There are times in creation when somebody on the session isn’t cutting it. This can exhibit a tight spot.
The circumstances may shift as do the alternatives for an answer, however how about we take a gander at a few conceivable situations.
A Bit of an Awkward Situation
A lyricist comes to you to deliver a few melodies. They have a couple of musical artists they need to use on the recordings. I’m more often than not for this. It’s not my default to quickly need to get just my kin. I like working with new individuals with diverse thoughts and viewpoints.
Now and again however, there is a player that doesn’t have enough studio experience.
Generally, the musician doesn’t know already.
When the sound is off the beaten path the most imperative occupation is carried out.
Be that as it may now we get to view blending as an imaginative medium.
While a voice recording studio will never have the force and effect of a live execution, the genuine sound execution can do things that can’t happen in nature. Furthermore that is a phenomenal thing.
Records, in the same way as film, have developed into their craft due to the control that can happen. We can make a sound that is “overwhelming”.
This comes in numerous structures: giving the sound a more noteworthy space, components that are more vivid than we would hear them even in the best of sound frameworks, forming sounds to have a stronger saw sway than they typically would, and so forth.
Bitwig Studio has introduced some interesting and functional effects, such as container devices. These can really help streamline some of your workflow production techniques. The XY Instrument is a great tool to build up complex instruments. The beauty of this container is that you can combine 4 instruments together plus morph between the 4 with the XY interface of the device. Let’s take a look at how to build up a multi-instrument with this container and how to morph between them to create interesting soundscapes.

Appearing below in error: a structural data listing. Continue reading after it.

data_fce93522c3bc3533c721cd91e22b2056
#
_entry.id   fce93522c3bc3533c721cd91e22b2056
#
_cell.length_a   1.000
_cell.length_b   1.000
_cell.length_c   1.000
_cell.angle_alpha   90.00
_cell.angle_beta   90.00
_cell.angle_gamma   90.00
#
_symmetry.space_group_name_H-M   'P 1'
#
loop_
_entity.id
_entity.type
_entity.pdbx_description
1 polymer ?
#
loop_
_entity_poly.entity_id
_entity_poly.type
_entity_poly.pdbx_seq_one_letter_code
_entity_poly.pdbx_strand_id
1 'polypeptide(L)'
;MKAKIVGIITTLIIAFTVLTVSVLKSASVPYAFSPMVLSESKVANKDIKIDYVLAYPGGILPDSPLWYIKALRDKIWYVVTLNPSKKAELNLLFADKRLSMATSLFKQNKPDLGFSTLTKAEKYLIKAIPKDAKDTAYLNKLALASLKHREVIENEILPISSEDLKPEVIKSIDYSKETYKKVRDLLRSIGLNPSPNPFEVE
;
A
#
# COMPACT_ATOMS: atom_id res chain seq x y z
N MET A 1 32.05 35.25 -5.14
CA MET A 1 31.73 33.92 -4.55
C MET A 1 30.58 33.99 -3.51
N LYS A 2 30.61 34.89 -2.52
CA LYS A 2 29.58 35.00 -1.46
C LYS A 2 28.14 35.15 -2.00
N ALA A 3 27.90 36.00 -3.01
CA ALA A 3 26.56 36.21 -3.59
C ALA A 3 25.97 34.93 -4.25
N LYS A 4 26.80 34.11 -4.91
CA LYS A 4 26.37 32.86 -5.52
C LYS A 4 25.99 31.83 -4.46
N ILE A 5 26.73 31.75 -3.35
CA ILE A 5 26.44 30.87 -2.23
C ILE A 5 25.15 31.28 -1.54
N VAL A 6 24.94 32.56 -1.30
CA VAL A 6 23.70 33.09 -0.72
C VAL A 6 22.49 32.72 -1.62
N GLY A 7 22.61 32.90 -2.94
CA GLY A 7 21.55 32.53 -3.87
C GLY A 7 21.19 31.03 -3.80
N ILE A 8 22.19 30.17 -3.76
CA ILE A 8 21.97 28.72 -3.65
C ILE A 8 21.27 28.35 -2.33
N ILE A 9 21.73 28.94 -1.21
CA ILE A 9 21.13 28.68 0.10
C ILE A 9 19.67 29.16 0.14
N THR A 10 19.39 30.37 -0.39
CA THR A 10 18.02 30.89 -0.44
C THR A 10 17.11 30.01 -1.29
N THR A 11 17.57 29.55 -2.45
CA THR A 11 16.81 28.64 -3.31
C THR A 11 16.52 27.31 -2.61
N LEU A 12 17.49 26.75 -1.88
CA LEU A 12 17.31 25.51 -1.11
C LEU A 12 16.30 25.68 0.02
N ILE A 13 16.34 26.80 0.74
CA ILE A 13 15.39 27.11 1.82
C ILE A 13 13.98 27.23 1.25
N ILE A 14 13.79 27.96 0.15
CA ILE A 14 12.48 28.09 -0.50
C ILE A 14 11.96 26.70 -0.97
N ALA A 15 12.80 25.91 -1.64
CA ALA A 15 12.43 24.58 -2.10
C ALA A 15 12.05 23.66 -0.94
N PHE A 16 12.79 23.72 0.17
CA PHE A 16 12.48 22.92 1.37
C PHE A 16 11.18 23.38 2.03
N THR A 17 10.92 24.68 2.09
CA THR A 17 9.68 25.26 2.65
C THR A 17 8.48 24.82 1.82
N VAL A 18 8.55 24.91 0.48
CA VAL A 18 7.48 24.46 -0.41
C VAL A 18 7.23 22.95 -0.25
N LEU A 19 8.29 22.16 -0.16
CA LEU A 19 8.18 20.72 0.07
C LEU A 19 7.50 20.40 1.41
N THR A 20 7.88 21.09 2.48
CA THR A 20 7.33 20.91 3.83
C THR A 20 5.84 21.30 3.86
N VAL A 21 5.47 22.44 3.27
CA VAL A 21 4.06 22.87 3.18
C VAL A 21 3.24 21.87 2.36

Using the XY Instrument
Bitwig Studio’s devices are broken into 3 categories: Audio FX, Instruments, and Containers. On the Browser panel on the right you can see these three types of devices. Expand the Container folder, and then drag the XY Instrument onto a blank area on the tracks panel. This will create an Instrument with the XY Instrument container loaded into it. Double-click this instrument to open up the XY Instrument. You’ll see on the interface that it has four quadrants: A, B, C, D. An instrument can be loaded into each of these.
Select the A quadrant by clicking on it. Now click on the plus sign column that appears once the A quadrant is selected. I’m going to add a PolySynth instrument. You could also drag and drop the instrument directly on the A box, as Bitwig supports drag and drop functionality throughout the application.
How about choosing a preset for the Polysynth? To do this select the Polysynth under the Browser – Devices and Presets tab on the right and then underneath it, it’ll show the presets. Select the Astropad preset and drag it onto either the Polysynth instrument or the A quadrant. Now load up another instrument into the B quadrant. This time let’s use the FM4. Do the same by dragging an FM4 preset to the B quadrant. I’m going to use the Airhorn preset. Go through and add an extra two instruments of your choice to the C and D quadrants. You can even use your third-party instruments in these quadrants, as it doesn’t only have to be Bitwig instruments. Maybe you want to build up a complex instrument to include Bitwig Studio synths, plus Sylenth, and Massive. Your third-party instruments will be shown in the VST Plug-ins Folder.
If you want to edit a particular quadrant just click on it, and its respective instrument will be shown on the right of the device panel. You can also add extra effects to each instrument. So for example, let’s say you wanted to add a distortion effect to the Polysynth, and then some delay on the FM4. Simply select an audio effect under the Audio FX folder in the Browser Devices – Presets tab, and then drag it onto the B quadrant. Bitwig will add the effect after the instrument. If you have added a few effects, you can drag the header of the effect to change its location in the effects chain. Maybe you want your distortion to be placed after a chorus effect. So adding effects to each individual instrument in the XY Instrument container gives you even more control on designing a complex sound for your multi-instrument.